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Resistance training beyond momentary failure

The effects of lengthened supersets on muscle hypertrophy in the gastrocnemius


  • Stian Larsen Department of Sports Science and Physical Education, Nord University, Levanger, Norway
  • Paul Alan Swinton Department of Sport and Exercise, School of Health Sciences, Robert Gordon University, Aberdeen, United Kingdom
  • Nordis Østerås Sandberg Department of Sports Science and Physical Education, Nord University, Levanger, Norway
  • Benjamin Sandvik Kristiansen Department of Sports Science and Physical Education, Nord University, Levanger, Norway
  • Andrea Bao Fredriksen Department of Sports Science and Physical Education, Nord University, Levanger, Norway
  • Hallvard Nygaard Falch Department of Sports Science and Physical Education, Nord University, Levanger, Norway
  • Roland van den Tillaar Department of Sports Science and Physical Education, Nord University, Levanger, Norway
  • Milo Wolf Department of Exercise Science and Recreation, Applied Muscle Development Lab, CUNY Lehman College, Bronx, NY



muscle thickness, calf raises, lengthened supersets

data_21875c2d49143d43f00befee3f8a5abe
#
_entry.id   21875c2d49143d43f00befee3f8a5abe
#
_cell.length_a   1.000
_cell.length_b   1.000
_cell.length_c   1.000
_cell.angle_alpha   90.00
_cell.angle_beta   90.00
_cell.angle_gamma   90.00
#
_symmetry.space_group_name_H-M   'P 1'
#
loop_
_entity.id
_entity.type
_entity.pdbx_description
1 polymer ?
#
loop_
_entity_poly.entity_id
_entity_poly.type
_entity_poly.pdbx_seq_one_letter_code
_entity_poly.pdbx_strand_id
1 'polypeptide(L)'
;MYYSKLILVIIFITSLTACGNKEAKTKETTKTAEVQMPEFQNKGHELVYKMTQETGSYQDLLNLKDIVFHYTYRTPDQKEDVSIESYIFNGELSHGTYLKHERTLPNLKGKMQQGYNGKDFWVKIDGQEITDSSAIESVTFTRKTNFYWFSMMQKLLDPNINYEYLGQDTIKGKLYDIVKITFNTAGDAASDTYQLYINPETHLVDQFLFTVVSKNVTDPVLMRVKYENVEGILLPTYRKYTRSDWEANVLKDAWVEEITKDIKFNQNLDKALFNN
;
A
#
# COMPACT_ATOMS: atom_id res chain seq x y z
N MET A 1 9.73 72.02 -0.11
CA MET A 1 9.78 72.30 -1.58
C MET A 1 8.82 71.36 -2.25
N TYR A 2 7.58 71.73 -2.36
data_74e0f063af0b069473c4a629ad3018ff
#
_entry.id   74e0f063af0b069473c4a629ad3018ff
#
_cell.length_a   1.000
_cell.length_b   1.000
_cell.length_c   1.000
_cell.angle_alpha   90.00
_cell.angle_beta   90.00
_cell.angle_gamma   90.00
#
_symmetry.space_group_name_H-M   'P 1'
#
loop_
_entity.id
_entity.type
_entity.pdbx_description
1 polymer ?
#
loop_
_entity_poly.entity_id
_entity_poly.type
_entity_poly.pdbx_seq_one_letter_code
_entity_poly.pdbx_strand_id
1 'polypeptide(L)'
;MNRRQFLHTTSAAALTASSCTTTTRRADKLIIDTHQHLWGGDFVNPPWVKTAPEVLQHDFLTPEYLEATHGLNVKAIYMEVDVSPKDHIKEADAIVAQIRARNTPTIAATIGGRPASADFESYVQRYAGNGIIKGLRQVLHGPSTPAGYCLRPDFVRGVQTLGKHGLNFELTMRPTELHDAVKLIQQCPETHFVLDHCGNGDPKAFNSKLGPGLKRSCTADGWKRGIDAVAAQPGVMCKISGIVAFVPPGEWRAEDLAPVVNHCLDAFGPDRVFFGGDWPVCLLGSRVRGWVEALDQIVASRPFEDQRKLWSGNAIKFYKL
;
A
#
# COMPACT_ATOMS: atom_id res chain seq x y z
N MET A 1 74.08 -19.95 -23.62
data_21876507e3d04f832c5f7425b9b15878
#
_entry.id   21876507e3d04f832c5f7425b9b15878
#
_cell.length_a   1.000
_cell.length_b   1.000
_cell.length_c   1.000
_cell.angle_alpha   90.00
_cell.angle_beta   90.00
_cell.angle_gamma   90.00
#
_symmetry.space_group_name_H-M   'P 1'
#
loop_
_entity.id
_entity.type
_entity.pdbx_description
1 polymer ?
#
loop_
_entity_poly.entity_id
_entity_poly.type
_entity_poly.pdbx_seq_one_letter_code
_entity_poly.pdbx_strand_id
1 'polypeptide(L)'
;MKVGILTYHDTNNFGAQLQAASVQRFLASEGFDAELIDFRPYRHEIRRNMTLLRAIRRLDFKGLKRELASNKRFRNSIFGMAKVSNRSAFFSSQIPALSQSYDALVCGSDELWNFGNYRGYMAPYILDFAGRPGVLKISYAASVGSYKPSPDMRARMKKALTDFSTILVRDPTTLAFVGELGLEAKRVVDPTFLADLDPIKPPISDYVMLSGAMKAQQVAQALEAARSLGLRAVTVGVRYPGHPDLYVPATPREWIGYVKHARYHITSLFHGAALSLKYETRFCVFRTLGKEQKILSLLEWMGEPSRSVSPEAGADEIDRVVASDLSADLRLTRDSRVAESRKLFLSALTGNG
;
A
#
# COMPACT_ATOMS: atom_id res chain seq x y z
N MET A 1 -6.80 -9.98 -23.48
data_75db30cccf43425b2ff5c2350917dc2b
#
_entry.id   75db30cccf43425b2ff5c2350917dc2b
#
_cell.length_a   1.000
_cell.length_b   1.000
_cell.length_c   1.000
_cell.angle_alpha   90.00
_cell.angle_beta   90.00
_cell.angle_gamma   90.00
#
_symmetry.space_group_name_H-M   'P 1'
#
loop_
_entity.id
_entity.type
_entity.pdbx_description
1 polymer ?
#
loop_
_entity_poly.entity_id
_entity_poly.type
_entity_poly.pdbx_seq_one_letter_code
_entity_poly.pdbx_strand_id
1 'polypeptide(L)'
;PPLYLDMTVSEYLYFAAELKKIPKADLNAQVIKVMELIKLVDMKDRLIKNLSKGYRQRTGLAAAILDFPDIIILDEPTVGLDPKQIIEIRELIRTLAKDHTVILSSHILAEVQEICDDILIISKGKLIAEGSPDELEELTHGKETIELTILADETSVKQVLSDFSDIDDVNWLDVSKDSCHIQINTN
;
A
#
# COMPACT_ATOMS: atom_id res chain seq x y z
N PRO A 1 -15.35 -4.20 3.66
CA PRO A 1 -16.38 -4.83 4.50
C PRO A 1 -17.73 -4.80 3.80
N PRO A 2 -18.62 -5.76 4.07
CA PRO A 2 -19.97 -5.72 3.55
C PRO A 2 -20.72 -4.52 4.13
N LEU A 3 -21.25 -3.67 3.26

The purpose of this study was to assess whether performing additional partial repetitions beyond momentary failure increased muscle hypertrophy. A total of 23 untrained men completed a 10-week within-participant intervention study comprising two weekly resistance training sessions of 3-4 sets of standing smith machine calf raises. One limb was randomly allocated to the control condition performing sets to momentary failure and the other limb allocated to the test intervention that included additional partial repetitions in the lengthened position. Muscle thickness of the medial gastrocnemius muscle was measured pre- and post-intervention via ultrasound and an a priori hypothesis of greater hypertrophy with additional partial repetitions made. Data were analysed within a Bayesian framework using a mixed effect model with random effects to account for the within participant design. The average treatment effect (ATE) was measured to assess any difference in condition and inferences made based on the ATE posterior distribution and associated Bayes Factor (BF).  The results identified an ATE favouring the inclusion of additional partial repetitions (0.62 [95%CrI: 0.21 to 1.0 mm; p(>0)=0.998]) with ‘strong’ evidence (BF = 13.3) supporting the a priori hypothesis. Thus, when the goal is to train for maximum gastrocnemius hypertrophy over a relatively short time period, we suggest performing sets beyond momentary failure as a likely superior option.


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